The road to ‘The Avengers’ (part two)

Sixty years after the “Captain America” serial debuted in 1944, another Marvel movie milestone occurred: The aborted release of “The Fantastic Four,” a low-budget movie (co-produced by the legendary Roger Corman). Made to perpetuate rights to Marvel’s first family, the movie was pretty bad. While the cast and crew apparently thought it would be released and a premiere was announced, the movie was shelved. Today it is legend to some and reality to others who have bought bootleg DVD copies at comic book conventions.

For a while it seemed like Marvel’s heroes were destined for low-budget life only. Then “X-Men” was a hit in 2000, followed by “Spider-Man” two years later. The characters, as well as the Fantastic Four, were sold off by Marvel to different companies, though. While Sam Raimi made two good “Spider-Man” films, “Fantastic Four” and its sequel were lackluster enough to make fans crazy. After decades of no big-screen adaptations, were Marvel’s heroes fated to live only through erratic, variable-quality movies?

And would fans never see a unified Marvel universe onscreen?

At some point, Marvel decided to take the best of the properties it still had film rights to — Iron Man, Captain America and other longtime Avengers stalwarts — and knit a coherent universe.

The “Yes!” moment came in 2008 with the release of “Iron Man.” Sure, before Jon Favreau’s movie there had been references to the larger world of Marvel characters, notably on computer screens in the “X-Men” movies. Fun “Easter eggs” maybe, but with no hope of follow-through.

At the end of “Iron Man,” Tony Stark (Robert Downey Jr.) returns to his home and finds Nick Fury (Samuel L. Jackson) waiting for him. Fury tells Stark he’s not the only superhero in the world and tells him he’s there to talk about “the Avengers initiative.”

By that point, fans knew that Marvel had big plans for their universe. Soon, each movie would build toward “The Avengers.”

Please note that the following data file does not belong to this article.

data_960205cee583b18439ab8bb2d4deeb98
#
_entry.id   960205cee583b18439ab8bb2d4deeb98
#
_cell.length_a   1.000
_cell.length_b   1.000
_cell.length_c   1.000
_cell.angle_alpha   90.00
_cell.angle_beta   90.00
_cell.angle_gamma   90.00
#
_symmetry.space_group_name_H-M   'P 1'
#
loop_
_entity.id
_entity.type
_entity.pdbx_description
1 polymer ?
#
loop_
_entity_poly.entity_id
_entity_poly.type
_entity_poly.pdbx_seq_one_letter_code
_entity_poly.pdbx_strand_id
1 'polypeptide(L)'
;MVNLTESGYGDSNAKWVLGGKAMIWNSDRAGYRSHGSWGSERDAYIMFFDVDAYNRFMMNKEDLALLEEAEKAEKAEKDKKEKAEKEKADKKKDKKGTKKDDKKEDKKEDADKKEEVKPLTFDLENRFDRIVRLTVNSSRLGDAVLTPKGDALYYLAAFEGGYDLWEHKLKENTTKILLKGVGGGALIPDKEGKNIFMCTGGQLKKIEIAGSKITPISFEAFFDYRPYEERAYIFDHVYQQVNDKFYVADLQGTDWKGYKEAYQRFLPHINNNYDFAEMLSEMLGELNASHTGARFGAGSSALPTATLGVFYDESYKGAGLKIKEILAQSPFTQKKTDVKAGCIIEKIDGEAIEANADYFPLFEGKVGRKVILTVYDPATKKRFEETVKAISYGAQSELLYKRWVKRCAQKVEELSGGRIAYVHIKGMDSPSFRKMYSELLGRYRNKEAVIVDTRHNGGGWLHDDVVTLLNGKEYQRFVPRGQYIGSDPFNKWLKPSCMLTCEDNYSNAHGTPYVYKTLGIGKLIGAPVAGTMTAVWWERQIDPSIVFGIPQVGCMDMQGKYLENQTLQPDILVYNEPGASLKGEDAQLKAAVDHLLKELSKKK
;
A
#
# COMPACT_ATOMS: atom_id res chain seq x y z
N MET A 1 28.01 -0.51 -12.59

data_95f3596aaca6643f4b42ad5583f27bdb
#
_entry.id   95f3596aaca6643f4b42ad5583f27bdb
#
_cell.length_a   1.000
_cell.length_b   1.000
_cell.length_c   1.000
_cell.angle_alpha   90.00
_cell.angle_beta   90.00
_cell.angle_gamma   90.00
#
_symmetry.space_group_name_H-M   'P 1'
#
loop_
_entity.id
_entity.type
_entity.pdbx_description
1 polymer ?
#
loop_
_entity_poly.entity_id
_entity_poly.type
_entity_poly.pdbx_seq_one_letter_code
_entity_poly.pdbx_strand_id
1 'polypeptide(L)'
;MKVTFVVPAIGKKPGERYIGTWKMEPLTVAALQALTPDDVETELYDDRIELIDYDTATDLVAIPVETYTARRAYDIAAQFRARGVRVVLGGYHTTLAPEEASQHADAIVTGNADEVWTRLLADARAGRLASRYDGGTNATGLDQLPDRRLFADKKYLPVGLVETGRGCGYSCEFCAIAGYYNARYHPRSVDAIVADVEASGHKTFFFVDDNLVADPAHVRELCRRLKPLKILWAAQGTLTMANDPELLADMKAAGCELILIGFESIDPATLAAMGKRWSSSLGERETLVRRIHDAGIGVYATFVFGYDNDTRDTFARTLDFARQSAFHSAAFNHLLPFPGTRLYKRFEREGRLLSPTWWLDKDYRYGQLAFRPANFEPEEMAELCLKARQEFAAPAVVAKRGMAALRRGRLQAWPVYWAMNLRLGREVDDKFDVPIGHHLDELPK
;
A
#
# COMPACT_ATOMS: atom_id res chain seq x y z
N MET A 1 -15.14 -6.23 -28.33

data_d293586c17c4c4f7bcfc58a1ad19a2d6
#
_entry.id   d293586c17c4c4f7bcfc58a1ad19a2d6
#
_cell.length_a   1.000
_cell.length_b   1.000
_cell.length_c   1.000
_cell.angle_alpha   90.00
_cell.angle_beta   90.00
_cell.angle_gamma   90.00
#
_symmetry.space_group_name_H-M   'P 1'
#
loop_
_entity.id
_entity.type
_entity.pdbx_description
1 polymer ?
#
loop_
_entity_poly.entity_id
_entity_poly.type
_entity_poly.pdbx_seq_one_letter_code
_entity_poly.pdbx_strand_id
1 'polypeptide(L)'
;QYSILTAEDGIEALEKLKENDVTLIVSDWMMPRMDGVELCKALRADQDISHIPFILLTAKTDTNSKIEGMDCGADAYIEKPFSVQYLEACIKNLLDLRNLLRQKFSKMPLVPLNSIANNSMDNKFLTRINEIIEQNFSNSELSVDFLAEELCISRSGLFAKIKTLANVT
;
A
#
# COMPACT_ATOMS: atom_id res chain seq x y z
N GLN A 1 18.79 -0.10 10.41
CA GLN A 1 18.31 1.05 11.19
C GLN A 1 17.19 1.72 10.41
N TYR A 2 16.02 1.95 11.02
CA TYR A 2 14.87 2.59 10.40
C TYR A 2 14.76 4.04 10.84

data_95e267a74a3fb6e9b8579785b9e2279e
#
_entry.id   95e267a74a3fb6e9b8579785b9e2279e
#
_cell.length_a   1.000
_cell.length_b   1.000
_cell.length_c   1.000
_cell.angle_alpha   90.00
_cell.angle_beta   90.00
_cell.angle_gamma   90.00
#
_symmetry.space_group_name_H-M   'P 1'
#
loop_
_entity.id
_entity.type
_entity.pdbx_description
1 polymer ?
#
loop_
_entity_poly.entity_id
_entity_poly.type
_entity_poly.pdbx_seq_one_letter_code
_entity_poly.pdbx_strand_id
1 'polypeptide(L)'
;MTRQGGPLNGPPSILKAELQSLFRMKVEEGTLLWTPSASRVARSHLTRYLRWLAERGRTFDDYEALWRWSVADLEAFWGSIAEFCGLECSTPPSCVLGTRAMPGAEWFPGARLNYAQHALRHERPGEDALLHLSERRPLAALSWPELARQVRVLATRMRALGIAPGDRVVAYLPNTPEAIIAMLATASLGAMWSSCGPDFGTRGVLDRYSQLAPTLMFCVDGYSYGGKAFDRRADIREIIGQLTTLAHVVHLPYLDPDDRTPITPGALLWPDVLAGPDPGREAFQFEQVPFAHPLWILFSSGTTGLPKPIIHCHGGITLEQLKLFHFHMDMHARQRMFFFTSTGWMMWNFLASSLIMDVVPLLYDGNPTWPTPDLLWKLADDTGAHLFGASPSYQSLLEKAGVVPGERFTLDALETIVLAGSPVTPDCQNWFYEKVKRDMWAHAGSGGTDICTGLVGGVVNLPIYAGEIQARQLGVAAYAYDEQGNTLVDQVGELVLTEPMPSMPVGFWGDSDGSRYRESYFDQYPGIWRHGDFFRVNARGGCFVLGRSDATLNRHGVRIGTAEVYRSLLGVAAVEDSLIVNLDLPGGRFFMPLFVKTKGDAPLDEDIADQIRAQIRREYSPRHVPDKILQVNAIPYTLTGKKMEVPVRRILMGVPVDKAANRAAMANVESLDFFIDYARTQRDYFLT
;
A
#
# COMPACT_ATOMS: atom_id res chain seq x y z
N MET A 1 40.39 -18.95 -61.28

A long four years followed, but fans were rewarded with some fun movies. “The Incredible Hulk” in 2008 was, I thought, a terrific movie, with good Hulk action but also exciting scenes, including one in which soldiers pursue Bruce Banner (Edward Norton) through a South American slum.

The Hulk movie continued — even amped up — the Avengers foreshadowing. Spymaster Fury didn’t reappear but SHIELD was all over the movie, as it had been in “Iron Man,” and Downey Jr. appeared as Stark at the end. Maybe best of all were the references to the “super soldier” program that created Captain America, as Hulk’s nemesis the Abomination was created in part because of the same serum that, decades earlier in the comics, made Steve Rogers Captain America.

Between them, “Iron Man” and “The Incredible Hulk” made for a great one-two punch.

“Iron Man 2” dug deeper into SHIELD and the Marvel universe two years later. SHIELD was fully staffed by this point, with not only Fury and Agent Coulson returning but Natasha Romanov (Black Widow, played by Scarlett Johansson) showing up. Cap’s shield was even on hand, in Stark’s lab.

We found out why a year later, when the summer of 2011 brought fans “Thor” and “Captain America.”

The two movies almost felt like two chapters of one story. Although “Thor” took place in Asgard and the present day and “Captain America” took place in the 1940s (with a modern-day framing device) the movies integrated the Avengers building blocks. SHIELD agent Coulson and references to other characters, notably a veiled reference to Gamma scientist Bruce Banner, were sprinkled through “Thor,” while “Captain America” put the Red Skull in search of the Cosmic Cube, a treasure from the armory of Odin, Thor’s father.

The two movies didn’t have the impact of “Iron Man,” perhaps, because the earlier film took so many people by surprise. But “Thor” and “Captain America” are so strong, so entertaining and so thorough in their establishing of “The Avengers” that they exude confidence.

By this point, Marvel was confident enough of its plans to end the movies not only with surprise extra scenes but James Bond-style “Captain America will return in The Avengers” slides.

Even while DC Comics was floundering, releasing a half-hearted “Green Lantern” movie that clumsily introduced Amanda Waller, a Nick Fury surrogate, and couldn’t get “Dark Knight” director Chris Nolan to agree to let his Batman character exist in the same world as the rest of the Justice League, Marvel had established its world.

The long road led to “The Avengers.” The movie comes out this week. Early reviews are very positive, and Marvel seems confident enough to continue to build its movie universe.

 

 

 

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